As pets age, taking care of them becomes more difficult and owners often struggle with their frail health. Senior pets are no different from aging humans. It’s necessary to understand that old age isn’t a disease, but a stage of life for both pets and owners to navigate. Due to improved veterinary care, healthier dietary habits and advanced medical equipment& technology, pets in the last 30-40 years are living longer than they ever have before. Some dog breeds can reach up to 17 years and cats even more. One consequence of this is that pets, along with their owners and veterinarians, are faced with a whole new set of age-related conditions.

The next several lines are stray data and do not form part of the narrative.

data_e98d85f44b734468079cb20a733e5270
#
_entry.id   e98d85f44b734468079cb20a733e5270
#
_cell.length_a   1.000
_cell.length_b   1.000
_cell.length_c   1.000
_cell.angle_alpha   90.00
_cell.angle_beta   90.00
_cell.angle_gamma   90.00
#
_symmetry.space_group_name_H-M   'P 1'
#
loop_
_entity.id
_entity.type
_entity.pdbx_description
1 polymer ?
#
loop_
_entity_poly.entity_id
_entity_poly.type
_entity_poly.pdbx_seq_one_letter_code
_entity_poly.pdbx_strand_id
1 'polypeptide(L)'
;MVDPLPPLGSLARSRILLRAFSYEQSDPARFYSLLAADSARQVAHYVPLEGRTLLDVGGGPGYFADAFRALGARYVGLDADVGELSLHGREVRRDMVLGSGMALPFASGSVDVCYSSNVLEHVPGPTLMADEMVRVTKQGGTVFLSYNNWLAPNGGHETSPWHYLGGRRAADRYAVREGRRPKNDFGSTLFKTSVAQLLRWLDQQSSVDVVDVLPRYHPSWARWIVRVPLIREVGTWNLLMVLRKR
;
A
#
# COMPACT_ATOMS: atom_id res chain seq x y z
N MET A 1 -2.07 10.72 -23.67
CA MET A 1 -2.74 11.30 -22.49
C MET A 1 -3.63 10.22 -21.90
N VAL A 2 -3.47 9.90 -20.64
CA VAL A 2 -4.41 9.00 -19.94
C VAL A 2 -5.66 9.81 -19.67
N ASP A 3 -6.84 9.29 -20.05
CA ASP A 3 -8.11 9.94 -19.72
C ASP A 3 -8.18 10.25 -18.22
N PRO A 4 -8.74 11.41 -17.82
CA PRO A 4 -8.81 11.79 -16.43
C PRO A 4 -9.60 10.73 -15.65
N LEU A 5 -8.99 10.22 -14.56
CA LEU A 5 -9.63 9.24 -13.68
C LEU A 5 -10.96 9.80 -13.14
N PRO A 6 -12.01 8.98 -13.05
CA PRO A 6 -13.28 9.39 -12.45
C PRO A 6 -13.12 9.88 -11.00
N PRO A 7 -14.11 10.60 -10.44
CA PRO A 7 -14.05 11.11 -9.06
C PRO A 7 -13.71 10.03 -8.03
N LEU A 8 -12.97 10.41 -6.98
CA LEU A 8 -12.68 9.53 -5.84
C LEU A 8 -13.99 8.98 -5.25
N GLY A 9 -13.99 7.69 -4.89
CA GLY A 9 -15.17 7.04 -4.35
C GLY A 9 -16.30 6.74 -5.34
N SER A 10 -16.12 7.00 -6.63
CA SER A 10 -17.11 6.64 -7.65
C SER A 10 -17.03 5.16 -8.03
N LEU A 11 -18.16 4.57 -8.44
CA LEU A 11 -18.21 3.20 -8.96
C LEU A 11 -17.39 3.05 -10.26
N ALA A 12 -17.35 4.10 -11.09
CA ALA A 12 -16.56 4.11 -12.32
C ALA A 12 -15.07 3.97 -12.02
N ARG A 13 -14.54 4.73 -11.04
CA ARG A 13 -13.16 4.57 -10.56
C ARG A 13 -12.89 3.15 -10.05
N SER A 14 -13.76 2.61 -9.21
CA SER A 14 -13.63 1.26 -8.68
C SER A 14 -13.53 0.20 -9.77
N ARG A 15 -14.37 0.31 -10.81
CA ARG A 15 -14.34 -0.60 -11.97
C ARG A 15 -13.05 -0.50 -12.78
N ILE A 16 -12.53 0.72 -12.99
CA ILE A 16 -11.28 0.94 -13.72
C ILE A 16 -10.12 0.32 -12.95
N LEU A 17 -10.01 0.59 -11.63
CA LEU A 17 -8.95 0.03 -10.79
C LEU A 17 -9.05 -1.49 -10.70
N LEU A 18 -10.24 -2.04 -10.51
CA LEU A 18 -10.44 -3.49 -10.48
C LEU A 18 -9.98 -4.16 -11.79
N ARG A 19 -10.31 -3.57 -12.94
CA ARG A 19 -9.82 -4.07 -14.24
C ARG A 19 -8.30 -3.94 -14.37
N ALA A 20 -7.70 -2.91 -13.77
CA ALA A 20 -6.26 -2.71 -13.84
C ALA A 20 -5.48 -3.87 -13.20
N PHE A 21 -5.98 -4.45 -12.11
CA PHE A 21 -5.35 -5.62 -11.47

Any dog or cat older than age 8 can be classified as a senior pet. At that time, owners should be prepared and ready to take care of their special needs. Older pets’ immune systems are not as healthy as those of younger animals; as a result, they can’t fight off diseases or heal as fast as younger ones. We know that geriatric pets can develop many of the same problems seen in older people, such as: cancer, heart disease, diabetes, kidney or liver issues, joint or bone disease, senility, weakness etc. That is why they require increased attention, including more frequent visits to the vet, possible changes in diet, and in some cases alterations to their home environment, such as sleeping areas to avoid stairs, more time indoors, etc. Geriatric pets should have semi-annual veterinary visits, so signs of illness or other problems can be detected early and treated. Their medical exams are now more in depth, and may include dental care, possible bloodwork, and specific checks for physical signs of diseases that are more likely in older pets. This special health care program along with proper nutrition & exercise, calm environment and our unconditional love, will help pets live a long, healthy and happy life by our side.